Change is good. At least, that’s what they say. But when faced with change, many of us duck and cover. Change may be good, but it’s also really scary.
What if the changes we face in our organizations negatively impact our quality of life, how we feel about our jobs, or even the very nature of the organization itself? What if we decide that we can’t handle the change? What if we are tasked with being a change leader but we don’t fully agree with the changes being made?
There are a thousand “What if?” scenarios that might come to pass, but the only questions that we need to answer immediately are a) is the change something we can support, as individuals, team members, and change leaders and b) is the change a good strategic move.
Reconciling the question of whether we can support the change is something that individuals will need to grapple with on their own. There is no “right” answer to this question, as being able to support an organizational change (or not) has as much to do with personal values as it does with fear of the unknown—and sometimes more.
The second question is one that can be answered somewhat more objectively. When it’s carefully thought through, strategic change is designed to take into account all of the factors that could (or will) affect the business and create a workable, realistic plan for making changes that will allow the organization to capitalize on opportunities and mitigate threats to the business.
There is nothing lazy or half-hearted about strategic change. Strategic change is not taken on willy-nilly. Opportunities for strategic change are not organic. It doesn’t come about through the sheer force of charismatic leader’s will, nor is it something that gets put into action after a team member has a cool dream—no matter how visionary and forward-thinking that team member may be.
In contrast, this type of change is some of the most carefully controlled, precisely planned, thoughtfully executed, and closely measured change there is. Though it may evolve organically once more information has been collected about the business environment, regulatory considerations, competitor movement, and changes in the industry (just to name a few), strategic change is to training for a cross-country marathon as organic change is to periodically heading out for a light jog around the block.
Strategic change takes planning, and a lot of it. But when it all comes down to it, the question of whether the change under consideration qualifies as a good strategic move requires that you thoughtfully answer a few simple questions:
What are the problems that you’re trying to solve with this change?
In what, specific ways would making this change solve the problems you’ve identified?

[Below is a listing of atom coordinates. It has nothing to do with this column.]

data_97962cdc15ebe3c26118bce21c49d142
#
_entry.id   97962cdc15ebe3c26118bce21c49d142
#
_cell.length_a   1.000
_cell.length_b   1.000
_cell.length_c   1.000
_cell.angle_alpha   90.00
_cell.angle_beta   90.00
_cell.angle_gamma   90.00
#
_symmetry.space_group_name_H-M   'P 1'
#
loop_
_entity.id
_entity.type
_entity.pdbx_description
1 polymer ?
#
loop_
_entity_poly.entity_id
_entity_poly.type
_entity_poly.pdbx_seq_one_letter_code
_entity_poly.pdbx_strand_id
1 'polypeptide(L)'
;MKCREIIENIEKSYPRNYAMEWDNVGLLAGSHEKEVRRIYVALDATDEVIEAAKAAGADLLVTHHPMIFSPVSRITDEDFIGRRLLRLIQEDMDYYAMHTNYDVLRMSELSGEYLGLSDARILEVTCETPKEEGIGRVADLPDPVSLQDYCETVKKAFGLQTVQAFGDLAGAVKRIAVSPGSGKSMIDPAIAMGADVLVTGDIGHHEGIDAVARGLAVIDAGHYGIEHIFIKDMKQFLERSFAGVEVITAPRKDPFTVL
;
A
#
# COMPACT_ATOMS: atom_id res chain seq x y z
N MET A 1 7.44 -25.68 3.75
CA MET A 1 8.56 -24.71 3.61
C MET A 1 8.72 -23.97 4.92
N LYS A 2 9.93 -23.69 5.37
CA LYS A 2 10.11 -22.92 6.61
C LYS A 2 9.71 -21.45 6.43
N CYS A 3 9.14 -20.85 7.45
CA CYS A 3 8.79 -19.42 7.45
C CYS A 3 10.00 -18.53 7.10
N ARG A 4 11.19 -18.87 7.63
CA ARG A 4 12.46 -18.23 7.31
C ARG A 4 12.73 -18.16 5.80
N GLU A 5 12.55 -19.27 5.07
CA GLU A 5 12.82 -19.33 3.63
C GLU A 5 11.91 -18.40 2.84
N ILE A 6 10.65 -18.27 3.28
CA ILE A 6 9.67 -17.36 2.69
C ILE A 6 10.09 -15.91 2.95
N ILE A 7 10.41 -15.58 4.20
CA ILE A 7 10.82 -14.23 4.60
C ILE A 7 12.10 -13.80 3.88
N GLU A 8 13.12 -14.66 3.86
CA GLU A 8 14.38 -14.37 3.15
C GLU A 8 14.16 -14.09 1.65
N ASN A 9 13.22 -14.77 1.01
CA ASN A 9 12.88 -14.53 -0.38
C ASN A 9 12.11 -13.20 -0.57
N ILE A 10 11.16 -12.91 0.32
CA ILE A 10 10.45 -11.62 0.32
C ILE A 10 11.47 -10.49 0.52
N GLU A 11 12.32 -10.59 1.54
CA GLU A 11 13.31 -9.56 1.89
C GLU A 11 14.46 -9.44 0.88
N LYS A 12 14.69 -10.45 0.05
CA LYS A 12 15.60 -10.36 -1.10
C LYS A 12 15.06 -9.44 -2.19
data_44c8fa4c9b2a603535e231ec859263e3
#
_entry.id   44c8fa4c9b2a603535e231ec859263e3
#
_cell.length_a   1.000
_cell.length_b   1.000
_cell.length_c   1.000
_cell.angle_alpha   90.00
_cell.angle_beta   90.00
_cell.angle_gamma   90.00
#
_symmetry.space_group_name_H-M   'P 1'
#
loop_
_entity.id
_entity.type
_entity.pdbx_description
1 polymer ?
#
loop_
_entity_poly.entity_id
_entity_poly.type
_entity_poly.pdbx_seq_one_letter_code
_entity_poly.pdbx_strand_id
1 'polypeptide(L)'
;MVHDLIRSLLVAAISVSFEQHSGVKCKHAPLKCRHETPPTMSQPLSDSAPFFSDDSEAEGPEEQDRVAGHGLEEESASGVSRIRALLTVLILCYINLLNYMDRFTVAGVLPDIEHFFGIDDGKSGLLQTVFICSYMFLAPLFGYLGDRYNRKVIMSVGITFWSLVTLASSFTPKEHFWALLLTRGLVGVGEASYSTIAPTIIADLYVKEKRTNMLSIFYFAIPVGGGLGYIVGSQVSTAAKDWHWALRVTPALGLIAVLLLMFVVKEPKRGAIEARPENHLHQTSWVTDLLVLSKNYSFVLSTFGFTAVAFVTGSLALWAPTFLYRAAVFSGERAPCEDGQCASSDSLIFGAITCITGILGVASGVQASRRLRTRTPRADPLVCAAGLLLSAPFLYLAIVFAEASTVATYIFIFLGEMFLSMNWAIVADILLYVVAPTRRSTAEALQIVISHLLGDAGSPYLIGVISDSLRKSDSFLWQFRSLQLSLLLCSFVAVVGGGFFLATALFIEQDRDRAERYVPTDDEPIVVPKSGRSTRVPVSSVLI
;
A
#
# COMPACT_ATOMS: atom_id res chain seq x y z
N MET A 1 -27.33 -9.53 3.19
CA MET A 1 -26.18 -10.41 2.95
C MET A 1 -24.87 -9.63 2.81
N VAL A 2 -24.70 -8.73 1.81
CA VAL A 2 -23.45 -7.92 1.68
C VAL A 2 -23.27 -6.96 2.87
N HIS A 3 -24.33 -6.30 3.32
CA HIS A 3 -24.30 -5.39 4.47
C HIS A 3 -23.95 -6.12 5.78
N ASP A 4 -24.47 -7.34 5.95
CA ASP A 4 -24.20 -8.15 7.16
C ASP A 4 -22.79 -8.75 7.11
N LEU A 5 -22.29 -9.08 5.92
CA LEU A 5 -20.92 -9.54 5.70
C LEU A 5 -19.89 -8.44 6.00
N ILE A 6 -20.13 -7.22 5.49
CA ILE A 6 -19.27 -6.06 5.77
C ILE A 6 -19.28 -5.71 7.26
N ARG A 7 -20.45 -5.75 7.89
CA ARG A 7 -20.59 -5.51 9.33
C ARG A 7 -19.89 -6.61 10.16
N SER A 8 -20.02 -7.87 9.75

Does this change demonstrate change leadership, or are you simply following what your industry competitors are doing?
If you’re a change follower rather than a change leader, why would your end users seek out your products or services rather than those of your competitors?
In what other ways might these problems be solved?
What are the forces at work that might have an impact (positive or negative) on the strategic change you’re trying to make?
Who will be affected by the change, and in what ways?
When considering the strategic change and its impact on you, others, or the organization, what are the things that are within your power to control?
Do the benefits of the change outweigh the risks?
Answering these questions clearly, completely, and honestly will provide you with the initial direction you need to decide how to proceed going forward. Strategic change requires that you think carefully, objectively, and honestly about your current situation and the future you envision for yourself, your team, and your organization, and if you’re like so many other leaders, time is a precious and extraordinarily limited resource.
But if you’re passionate about making this change—and making it successfully—the time you take thinking through the change process will be well worth the effort.
Emily Hodgson-Soule has worked with CMOE since 2009 and is the Director of Program Design and Development. She holds a Master of Professional Communication (MPC) degree with dual emphasis in writing and multimedia. Emily works closely with CMOE’s client organizations to assess their internal training and development needs and provide learning solutions that fulfill the requirements and the strategic goals of each organization.
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